"I am still taking time to make that decision," he said of running. "I love Joe Biden, but I think none of us could say we are the only people (who can beat Trump). ... I think this showcase of talent is going to be the best thing for our country."
Biden's influence is also extending beyond the large field of 2020 Democrats considering a run and into the world of establishment Democrats -- many of whom have worked with Biden -- and are eager for an elder statesman to take on Trump.
The will-he-won't-he-run speculation around Biden comes as several prominent establishment Democrats have voiced their preference for a Biden candidacy. New York Gov. Andrew Cuomo, a longtime friend of Biden, said the former vice president has the "best case" to make among the potential Democratic 2020 hopefuls. California Sen. Dianne Feinstein declared, "My candidate would be Joe Biden," even as her state colleague Sen. Kamala Harris is considering waging a presidential campaign.
Biden's two home-state senators also are on board with a Biden run.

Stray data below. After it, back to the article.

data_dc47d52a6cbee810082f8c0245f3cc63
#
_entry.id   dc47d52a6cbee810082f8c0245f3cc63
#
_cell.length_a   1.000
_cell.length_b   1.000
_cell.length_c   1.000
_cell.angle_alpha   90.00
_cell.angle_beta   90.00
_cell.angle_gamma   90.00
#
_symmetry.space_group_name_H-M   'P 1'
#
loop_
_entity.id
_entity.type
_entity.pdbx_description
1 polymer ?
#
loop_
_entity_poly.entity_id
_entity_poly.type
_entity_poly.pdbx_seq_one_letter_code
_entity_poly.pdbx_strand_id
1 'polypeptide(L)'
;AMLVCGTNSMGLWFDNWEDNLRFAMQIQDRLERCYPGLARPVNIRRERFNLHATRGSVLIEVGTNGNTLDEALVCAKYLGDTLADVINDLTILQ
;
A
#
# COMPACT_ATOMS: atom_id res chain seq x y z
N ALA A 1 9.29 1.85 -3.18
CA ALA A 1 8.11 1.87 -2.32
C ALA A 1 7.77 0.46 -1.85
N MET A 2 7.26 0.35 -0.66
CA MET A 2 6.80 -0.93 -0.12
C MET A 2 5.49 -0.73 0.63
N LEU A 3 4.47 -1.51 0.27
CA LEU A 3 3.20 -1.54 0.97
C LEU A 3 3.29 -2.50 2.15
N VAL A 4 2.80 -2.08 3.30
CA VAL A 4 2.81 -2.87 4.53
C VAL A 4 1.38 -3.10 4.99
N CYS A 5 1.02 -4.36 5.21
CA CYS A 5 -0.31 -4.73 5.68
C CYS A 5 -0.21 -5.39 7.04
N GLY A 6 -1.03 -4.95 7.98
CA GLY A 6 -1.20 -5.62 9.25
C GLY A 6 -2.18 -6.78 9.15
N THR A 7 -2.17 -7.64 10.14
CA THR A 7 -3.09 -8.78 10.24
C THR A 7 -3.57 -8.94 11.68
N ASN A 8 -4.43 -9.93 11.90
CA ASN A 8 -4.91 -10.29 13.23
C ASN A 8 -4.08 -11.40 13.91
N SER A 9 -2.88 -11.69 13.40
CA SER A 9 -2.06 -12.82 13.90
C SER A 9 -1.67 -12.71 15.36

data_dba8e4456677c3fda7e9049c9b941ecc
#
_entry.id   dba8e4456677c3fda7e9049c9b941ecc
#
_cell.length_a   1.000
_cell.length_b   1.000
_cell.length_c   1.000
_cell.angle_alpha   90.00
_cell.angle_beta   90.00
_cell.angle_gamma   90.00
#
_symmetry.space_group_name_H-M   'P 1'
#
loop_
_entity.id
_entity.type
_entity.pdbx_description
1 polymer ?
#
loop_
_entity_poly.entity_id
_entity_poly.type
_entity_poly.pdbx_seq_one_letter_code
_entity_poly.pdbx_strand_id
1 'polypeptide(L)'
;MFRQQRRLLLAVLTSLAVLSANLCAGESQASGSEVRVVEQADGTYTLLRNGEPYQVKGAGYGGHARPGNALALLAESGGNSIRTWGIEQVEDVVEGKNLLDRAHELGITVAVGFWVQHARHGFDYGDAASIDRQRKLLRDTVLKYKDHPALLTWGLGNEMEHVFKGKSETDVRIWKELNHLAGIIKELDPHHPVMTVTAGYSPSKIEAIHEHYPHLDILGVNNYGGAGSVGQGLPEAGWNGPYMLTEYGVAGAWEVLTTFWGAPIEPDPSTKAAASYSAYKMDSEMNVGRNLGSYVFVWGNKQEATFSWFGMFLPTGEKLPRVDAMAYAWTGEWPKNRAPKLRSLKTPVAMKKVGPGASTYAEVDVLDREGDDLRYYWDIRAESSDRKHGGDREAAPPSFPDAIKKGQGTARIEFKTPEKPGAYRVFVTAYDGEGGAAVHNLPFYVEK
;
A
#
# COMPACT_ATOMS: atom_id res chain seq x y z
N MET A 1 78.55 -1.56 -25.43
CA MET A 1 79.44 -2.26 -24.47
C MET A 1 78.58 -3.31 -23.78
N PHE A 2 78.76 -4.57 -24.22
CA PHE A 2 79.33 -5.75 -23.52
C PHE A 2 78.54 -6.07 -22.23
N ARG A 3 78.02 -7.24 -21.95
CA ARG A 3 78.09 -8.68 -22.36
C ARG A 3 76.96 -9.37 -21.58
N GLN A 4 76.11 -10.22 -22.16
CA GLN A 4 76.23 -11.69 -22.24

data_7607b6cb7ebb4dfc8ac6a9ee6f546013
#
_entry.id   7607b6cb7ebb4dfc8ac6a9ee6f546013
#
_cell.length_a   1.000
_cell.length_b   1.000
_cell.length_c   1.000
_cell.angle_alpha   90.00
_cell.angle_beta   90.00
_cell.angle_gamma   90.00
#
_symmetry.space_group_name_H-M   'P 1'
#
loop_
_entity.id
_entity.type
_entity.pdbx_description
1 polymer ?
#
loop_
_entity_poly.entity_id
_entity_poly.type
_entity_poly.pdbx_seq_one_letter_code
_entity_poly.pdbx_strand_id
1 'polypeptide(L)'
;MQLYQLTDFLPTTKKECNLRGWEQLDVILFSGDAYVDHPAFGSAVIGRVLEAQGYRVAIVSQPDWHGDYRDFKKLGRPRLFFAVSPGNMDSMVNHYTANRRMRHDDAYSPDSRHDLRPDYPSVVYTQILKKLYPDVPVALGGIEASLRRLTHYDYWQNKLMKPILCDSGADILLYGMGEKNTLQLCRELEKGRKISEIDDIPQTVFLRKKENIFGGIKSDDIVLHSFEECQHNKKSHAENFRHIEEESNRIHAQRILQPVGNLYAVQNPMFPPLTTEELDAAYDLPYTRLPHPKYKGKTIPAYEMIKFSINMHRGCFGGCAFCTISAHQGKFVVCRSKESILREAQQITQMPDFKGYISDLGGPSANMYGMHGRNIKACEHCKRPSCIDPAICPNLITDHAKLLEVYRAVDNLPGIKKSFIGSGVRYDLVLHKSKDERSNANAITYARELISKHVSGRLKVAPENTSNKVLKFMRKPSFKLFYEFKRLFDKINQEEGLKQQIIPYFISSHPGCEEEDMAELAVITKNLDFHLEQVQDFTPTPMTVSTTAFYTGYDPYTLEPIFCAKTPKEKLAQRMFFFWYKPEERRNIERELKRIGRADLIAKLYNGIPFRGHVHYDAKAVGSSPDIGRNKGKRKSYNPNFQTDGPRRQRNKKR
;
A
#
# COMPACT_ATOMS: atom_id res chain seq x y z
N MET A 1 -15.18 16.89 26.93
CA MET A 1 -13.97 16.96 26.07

"He'd be my first pick. My second pick would be Joe Biden. My third pick would be Joe Biden," Delaware Sen. Tom Carper told CNN. "I think that he would be the strongest candidate that we could field, and his selection of vice president as running mate would be very important."
"I think he'd make a great candidate, and I think he'd make a great president. Joe Biden has more relevant direct recent experience than anyone in my party who could run for president," Delaware Sen. Chris Coons told the News Journal. "I think he is more broadly known, better respected, and has more of a heart for America's middle class than any of the other folks who I think are going to run for the nomination in our party."